Many parents become frustrated when they want their child to speak English and their native language but their child shows interest in learning only English. Many children choose the path of least resistance when it comes to learning two languages and usually choose to learn the language spoken by the majority of people in the community. However, it is very important that you give your child the opportunity to be bilingual. Being bilingual has many benefits: it benefits the child’s brain development including increasing the brain’s ability to pay attention and in some cases, to work more efficiently. By learning two languages, your child has more opportunities to socialize and interact with more people. And later on in life, your child will have more opportunities professionally. The most important reason though, is that you and your child can communicate when you both speak one, or two of the same languages, fluently. Learning your native language should not be seen as a chore. If children have fun while learning your native language, they are more likely to be motivated to keep talking!
Here are some tips and activities that you can do with your child:
For newborns to three years of age:
- Talk as much and as often as you can with your child in your native language. Talk about things around you. For example, when you are bathing, you can talk about water, parts of the body, shampoo on your hair, etc.
- Repetition. Children learn from repetition. This is very important for children, especially with learning difficulties. During your daily routine, repeat the same phrases, “Let’s eat potatoes. Mmmmm. Potatoes are delicious. This potato is big. This potato is small. ” ·
- Sing throughout your day! Sing nursery rhymes or songs that you heard as a child. Singing and music are great ways to learn a language!
- Turn off the TV. Babies between zero and two should not watch movies or TV or should have very limited exposure. Children who are between two and three years of age should not have more than one or two hours a day. Studies have shown that children who see more t.v. talk less. Why? Because they do not get the back and forth interaction that happens with people. Therefore, limit T.V., even if the programs are so-called “educational” ·
- But when you do choose to watch TV, choose programs in your native language rather than in English. Stop the television occasionally to talk about what your child is watching. This makes watching T.V. slightly more interactive and there is a greater possibility that your child will learn something from the programs they are watching.·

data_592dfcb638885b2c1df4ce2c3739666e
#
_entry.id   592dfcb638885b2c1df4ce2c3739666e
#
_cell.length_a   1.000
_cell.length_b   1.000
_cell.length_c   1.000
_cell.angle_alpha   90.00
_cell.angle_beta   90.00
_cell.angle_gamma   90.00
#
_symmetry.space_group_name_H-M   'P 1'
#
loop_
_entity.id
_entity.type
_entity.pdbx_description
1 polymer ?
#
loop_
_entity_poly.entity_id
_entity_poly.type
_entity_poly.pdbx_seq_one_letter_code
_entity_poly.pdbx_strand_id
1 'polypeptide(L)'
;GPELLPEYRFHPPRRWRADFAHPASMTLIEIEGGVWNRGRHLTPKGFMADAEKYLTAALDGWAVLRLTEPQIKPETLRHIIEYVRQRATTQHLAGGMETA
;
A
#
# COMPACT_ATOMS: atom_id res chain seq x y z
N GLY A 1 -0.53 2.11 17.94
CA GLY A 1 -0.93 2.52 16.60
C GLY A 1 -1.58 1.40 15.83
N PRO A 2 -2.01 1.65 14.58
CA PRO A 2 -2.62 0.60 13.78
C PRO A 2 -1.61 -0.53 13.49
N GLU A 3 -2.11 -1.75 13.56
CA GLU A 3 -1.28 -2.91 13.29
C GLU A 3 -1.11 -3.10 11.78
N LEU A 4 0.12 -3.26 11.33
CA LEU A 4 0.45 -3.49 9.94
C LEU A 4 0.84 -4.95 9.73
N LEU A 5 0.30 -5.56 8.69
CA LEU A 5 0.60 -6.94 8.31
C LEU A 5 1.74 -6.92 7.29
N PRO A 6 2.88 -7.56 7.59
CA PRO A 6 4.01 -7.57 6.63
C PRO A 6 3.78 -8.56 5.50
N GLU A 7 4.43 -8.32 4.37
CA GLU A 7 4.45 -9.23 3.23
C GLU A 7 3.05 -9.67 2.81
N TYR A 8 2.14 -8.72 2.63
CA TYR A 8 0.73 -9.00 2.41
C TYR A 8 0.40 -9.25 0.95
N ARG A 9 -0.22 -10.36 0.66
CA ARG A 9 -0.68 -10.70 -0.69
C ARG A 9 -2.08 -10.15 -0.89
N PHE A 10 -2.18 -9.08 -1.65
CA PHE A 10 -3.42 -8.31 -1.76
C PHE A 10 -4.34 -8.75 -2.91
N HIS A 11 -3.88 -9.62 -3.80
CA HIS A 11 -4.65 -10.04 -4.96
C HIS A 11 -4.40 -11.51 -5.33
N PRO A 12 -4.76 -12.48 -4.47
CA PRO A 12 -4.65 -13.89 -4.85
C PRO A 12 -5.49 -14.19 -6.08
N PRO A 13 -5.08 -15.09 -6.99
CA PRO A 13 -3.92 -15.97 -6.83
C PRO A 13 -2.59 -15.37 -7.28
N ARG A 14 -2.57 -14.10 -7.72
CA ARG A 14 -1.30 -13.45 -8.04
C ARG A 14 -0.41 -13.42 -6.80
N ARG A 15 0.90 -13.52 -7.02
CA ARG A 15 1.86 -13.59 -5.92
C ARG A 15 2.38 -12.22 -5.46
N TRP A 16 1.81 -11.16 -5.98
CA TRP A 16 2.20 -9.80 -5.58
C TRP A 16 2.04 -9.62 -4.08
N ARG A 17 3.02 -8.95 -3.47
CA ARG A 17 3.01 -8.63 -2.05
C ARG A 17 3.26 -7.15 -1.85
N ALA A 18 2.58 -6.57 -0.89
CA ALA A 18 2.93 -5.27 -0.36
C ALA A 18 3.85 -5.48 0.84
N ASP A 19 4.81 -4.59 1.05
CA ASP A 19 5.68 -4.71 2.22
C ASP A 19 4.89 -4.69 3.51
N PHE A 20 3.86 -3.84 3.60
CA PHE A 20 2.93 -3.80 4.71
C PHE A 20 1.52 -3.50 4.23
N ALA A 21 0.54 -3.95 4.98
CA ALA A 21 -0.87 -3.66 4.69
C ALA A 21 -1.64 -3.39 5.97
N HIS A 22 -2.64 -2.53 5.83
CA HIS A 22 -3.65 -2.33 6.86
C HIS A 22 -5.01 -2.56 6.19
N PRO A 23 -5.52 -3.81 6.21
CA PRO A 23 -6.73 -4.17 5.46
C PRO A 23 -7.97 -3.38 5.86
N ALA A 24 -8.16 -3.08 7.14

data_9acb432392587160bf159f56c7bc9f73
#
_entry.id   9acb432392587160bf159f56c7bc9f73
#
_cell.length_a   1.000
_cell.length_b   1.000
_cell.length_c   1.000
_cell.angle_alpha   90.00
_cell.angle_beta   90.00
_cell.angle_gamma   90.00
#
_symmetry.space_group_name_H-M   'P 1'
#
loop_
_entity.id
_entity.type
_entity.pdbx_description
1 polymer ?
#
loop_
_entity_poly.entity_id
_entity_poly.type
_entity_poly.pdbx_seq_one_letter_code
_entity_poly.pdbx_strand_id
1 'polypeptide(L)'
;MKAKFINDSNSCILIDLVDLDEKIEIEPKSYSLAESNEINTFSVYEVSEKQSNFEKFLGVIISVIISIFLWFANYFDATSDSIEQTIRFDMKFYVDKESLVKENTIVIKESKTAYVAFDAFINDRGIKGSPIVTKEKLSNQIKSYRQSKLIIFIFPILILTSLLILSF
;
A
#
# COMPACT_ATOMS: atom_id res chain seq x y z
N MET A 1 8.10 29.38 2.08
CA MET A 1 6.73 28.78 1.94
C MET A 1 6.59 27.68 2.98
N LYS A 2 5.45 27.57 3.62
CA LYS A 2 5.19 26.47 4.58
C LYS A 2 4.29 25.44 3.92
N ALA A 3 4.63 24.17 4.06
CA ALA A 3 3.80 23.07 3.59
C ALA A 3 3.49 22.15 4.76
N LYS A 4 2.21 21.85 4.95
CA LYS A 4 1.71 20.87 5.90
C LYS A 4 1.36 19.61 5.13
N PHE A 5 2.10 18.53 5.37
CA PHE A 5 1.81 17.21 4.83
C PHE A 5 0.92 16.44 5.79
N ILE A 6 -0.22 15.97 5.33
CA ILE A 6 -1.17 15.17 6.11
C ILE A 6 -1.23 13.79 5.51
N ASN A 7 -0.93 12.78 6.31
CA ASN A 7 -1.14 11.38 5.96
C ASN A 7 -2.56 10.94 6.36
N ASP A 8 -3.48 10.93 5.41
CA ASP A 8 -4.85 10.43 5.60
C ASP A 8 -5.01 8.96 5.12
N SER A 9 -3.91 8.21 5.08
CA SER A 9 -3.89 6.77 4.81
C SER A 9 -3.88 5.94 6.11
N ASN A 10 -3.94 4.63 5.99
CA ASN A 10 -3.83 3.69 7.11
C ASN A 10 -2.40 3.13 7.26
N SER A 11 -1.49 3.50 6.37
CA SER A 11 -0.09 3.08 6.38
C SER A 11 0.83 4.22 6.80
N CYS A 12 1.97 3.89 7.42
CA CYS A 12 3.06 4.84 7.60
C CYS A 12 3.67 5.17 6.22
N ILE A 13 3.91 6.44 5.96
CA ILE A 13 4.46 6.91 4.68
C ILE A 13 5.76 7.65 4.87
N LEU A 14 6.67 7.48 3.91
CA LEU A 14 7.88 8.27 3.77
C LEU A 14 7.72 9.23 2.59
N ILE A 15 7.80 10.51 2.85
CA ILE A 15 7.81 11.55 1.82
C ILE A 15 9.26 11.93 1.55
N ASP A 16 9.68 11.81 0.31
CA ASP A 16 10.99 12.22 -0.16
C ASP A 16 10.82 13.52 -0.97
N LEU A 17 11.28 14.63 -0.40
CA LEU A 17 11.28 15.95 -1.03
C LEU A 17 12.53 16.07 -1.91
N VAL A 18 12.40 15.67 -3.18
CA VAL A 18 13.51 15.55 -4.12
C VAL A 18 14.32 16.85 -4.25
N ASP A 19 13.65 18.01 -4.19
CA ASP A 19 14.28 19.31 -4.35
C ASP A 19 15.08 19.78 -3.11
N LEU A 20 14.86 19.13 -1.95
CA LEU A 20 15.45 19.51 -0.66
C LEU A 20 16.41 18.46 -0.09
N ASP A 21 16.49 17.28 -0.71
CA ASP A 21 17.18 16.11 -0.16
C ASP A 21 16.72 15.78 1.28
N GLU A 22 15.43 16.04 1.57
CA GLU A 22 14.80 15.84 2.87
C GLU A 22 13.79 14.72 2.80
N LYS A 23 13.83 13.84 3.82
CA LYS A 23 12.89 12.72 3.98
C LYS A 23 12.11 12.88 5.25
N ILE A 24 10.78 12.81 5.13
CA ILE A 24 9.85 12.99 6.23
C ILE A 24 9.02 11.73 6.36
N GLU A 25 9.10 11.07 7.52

- Read very simple books with your toddler. Remember, young children have very limited attention. Make reading the book fun. If you are reading about animals, growl like the bear, hop jump like the kangaroo, swing like the monkey. ·
- Speak whole sentences in one language. Your child will probably switch from your native language to English by mixing up the whole sentence. It is normal for children to do this. You can respond to your child by saying a complete sentence back to them either in your native language or in English.
Remember that learning a language should be fun. For small children, they do not learn best by being sat at a table and studying flash cards. They learn through hands on experience: touching, smelling, tasting, seeing. Help them to have these experiences and use your native language confidently with them knowing that you are giving them so many benefits in their future.
For Children Three to Five ·
- Watch movies and shows in your native language. You can rent videos from the library. See them together with popcorn. ·
- Find friends who speak your native language and surround your children with their children! This will motivate your child to speak with his little friends in your native language. ·
- Take your child to shops, restaurants, etc. Where they only speak to him in your native langauge. ·
- Play together in your native language and designate play time as a special time. Designate this time as The French Hour or The Chinese Hour (whatever your native language may be). Maybe you and your child can wear a special hat or a colorful scarf to designate this time as an hour specifically to speak in your native language. While playing, if your child does not answer in your native language, pretend you don’t understand him but do it in a funny way.
Try to make learning your native language fun. Include toys, books and activities that are interesting for your child. Do not forget to be persistent and patient with your child. And above all, have fun! We cannot force a child to learn. All we can do is offer a lot of encouragement and opportunities. If we give a child a good reason to learn two languages, he is much more likely to be motivated to do so.